Mon Jun 29 2020

Center arm rest lid

WOW! I can't express what a joy this jointer is to use now that the knives are sharp. It only took a couple passes and I had a nice flat surface. A couple more passes squared up the adjacent side. The sharpening made all the difference!

After using the planer to true up the other two sides, I did a quick experiment to determine the angle of these cuts. Because this is going to be a male mold for a rectangular part, I wanted to segment the mold into some pieces which could be removed after the layup so I don't damage the part during demolding. However, when under pressure during vacuum bagging, I don't want the pieces to slip. So what angle to use? I have done some applications like this before on equipment I designed, and in those cases, I found that a 7 degree angle would prevent a wedge made of steel from squirting out under load. In this case, I used some scrap wood and applied force at several angles to see what angle would cause a slip. It appeared the pieces would not slip under 25 degrees. Surprised at such a high angle, I decided to go with 15 degrees.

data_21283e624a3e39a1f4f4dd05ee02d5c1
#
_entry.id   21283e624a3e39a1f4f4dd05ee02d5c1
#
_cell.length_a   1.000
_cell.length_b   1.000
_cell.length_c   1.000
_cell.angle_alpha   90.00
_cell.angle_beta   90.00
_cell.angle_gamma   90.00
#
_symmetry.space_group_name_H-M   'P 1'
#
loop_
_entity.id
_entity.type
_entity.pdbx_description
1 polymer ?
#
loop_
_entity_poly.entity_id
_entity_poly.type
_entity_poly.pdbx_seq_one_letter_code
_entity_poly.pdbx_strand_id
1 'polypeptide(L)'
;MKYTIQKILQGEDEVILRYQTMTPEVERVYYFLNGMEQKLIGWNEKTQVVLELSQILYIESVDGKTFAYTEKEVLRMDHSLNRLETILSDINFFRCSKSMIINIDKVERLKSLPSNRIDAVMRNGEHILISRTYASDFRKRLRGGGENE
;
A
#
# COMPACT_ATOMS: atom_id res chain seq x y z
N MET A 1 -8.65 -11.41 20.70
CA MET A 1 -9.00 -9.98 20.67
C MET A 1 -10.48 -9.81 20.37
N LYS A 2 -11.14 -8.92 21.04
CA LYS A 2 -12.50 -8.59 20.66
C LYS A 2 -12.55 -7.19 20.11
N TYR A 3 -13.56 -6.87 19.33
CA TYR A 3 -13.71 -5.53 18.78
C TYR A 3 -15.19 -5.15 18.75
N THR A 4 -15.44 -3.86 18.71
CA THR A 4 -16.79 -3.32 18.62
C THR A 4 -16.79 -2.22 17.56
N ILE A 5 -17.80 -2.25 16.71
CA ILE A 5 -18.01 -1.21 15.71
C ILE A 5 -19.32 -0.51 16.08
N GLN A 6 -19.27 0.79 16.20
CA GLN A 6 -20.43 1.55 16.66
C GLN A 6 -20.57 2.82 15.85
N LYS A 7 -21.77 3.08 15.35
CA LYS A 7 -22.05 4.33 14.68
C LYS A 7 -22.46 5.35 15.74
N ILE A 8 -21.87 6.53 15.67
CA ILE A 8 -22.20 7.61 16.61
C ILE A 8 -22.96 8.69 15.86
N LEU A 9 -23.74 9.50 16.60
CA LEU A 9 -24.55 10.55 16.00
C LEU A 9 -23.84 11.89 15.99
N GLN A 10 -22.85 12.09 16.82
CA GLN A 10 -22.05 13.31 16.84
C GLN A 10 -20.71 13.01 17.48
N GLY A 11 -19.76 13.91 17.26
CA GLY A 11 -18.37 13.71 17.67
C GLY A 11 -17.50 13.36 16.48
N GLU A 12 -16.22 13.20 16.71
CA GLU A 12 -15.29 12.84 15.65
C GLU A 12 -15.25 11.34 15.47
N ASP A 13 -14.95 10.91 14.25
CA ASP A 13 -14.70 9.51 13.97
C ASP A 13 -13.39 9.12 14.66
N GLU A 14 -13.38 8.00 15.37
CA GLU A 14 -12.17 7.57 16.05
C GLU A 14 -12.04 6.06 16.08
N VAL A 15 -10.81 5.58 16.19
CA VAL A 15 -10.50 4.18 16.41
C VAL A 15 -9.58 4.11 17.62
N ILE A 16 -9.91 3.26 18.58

Then, it was time to separate the wedges from the rest of the block. The block was too thick to separate these with a single cut. First cut completed in this photo.

Second cut. All of the wedges which will form the male mold are freed up.

Here's how they will all fit together. The up-facing surface in this photo will actually be down and mount to a base plate that I'll be making from the offcut piece of this oak block.

After truing up the remaining piece of oak with the jointer and planer, I laid out and drilled a pattern of holes which I will transfer to the wedge blocks of the male mold. I decided to knock off for the day to find some good, self-tapping wood screws which hopefully don't split the oak wedges.